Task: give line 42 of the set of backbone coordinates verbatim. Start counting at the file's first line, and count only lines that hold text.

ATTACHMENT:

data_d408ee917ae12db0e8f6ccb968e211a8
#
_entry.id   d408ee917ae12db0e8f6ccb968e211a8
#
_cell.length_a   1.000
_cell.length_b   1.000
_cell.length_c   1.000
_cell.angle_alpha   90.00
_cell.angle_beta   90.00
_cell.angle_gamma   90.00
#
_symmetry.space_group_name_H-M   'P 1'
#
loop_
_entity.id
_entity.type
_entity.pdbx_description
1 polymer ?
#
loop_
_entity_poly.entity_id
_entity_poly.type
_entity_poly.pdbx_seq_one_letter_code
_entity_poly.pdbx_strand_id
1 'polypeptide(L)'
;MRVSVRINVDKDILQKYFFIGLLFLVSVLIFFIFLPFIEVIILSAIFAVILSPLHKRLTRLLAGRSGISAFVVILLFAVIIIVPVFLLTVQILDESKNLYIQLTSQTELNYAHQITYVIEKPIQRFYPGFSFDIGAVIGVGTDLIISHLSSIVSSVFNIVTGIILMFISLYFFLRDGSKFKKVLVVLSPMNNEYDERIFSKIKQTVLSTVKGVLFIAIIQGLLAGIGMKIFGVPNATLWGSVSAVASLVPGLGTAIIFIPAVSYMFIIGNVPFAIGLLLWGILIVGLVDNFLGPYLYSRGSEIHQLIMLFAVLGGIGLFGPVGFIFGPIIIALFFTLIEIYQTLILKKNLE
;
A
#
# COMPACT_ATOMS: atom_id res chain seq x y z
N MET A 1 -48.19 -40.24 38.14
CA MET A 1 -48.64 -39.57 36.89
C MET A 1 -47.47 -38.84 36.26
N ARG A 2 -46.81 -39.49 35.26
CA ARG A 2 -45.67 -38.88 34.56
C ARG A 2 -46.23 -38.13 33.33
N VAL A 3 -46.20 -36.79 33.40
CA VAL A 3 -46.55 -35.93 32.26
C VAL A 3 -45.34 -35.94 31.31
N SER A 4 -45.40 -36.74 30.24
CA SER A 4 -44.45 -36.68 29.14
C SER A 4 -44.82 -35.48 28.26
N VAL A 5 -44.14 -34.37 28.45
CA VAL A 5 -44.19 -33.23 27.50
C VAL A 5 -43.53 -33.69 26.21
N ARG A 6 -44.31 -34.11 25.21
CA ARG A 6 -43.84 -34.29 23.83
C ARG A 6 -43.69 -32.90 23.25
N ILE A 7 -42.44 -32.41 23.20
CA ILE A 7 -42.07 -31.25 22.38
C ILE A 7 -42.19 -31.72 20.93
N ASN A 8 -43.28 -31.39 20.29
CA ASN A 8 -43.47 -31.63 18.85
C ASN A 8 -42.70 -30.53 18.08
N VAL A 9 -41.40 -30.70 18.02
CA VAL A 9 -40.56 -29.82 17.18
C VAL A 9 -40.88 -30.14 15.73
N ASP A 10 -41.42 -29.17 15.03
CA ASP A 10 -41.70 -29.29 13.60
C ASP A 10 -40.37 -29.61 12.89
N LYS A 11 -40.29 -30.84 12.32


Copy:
C SER A 4 -44.82 -35.48 28.26